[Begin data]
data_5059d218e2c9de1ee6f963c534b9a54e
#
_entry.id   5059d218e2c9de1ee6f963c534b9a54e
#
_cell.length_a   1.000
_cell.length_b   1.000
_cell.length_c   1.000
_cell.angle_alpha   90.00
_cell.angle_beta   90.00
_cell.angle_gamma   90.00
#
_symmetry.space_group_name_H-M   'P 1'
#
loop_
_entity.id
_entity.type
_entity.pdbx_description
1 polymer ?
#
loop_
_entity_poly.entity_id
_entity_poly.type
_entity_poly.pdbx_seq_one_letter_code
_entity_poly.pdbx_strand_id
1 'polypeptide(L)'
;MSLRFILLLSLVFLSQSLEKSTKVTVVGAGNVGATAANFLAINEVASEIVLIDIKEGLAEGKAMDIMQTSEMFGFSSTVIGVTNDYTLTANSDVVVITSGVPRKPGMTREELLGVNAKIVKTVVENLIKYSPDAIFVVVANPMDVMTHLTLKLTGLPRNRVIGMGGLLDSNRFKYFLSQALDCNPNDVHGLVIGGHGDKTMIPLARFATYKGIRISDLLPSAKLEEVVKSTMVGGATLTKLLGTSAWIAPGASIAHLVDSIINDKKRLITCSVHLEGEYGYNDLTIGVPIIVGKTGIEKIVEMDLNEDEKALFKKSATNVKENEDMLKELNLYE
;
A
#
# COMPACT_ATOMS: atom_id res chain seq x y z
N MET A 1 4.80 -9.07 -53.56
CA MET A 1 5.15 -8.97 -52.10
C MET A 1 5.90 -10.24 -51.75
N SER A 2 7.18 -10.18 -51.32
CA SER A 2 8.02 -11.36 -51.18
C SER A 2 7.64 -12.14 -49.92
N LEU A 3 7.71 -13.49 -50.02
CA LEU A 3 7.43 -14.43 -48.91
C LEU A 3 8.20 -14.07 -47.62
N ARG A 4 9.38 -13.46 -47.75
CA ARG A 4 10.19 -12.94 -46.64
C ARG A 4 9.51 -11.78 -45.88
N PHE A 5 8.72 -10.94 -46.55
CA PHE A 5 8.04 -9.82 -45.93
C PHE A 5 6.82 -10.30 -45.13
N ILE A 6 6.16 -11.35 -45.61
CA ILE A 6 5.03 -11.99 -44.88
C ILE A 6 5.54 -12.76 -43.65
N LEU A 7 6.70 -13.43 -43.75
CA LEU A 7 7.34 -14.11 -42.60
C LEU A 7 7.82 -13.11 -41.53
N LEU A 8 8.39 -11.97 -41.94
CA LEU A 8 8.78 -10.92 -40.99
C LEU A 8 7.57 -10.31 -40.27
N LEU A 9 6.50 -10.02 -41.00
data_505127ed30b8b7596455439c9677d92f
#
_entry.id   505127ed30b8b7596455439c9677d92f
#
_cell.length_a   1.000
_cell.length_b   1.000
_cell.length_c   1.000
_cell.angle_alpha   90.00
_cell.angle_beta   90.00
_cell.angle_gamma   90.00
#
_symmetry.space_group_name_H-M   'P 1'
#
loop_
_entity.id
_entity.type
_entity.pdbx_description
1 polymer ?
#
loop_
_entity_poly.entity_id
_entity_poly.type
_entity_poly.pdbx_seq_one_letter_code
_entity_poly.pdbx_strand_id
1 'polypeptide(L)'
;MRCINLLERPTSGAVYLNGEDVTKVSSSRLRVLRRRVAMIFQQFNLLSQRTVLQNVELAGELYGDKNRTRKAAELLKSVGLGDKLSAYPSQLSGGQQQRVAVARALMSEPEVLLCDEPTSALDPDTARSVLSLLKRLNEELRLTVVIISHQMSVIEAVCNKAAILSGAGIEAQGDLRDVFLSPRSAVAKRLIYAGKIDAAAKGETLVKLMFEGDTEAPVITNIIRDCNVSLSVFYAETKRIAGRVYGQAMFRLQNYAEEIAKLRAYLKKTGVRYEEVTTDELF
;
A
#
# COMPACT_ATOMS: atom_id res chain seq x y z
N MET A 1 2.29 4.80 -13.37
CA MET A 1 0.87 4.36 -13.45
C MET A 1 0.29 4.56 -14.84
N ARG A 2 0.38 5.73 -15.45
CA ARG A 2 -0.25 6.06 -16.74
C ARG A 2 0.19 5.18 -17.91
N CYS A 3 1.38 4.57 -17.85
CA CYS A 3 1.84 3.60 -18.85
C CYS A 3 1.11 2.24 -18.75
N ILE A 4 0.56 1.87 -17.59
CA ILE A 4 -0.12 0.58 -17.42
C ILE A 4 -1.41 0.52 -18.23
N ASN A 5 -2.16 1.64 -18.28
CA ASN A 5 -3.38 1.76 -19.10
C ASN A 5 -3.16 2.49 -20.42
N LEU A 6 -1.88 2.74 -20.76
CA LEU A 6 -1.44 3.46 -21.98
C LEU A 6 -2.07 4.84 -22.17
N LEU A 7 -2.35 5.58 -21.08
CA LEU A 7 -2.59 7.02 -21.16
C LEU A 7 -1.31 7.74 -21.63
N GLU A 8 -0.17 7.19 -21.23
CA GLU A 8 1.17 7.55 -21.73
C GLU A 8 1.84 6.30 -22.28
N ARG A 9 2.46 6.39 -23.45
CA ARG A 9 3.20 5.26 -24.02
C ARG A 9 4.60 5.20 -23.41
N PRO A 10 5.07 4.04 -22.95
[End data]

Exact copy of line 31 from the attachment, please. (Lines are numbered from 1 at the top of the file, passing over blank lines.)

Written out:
N MET A 1 4.80 -9.07 -53.56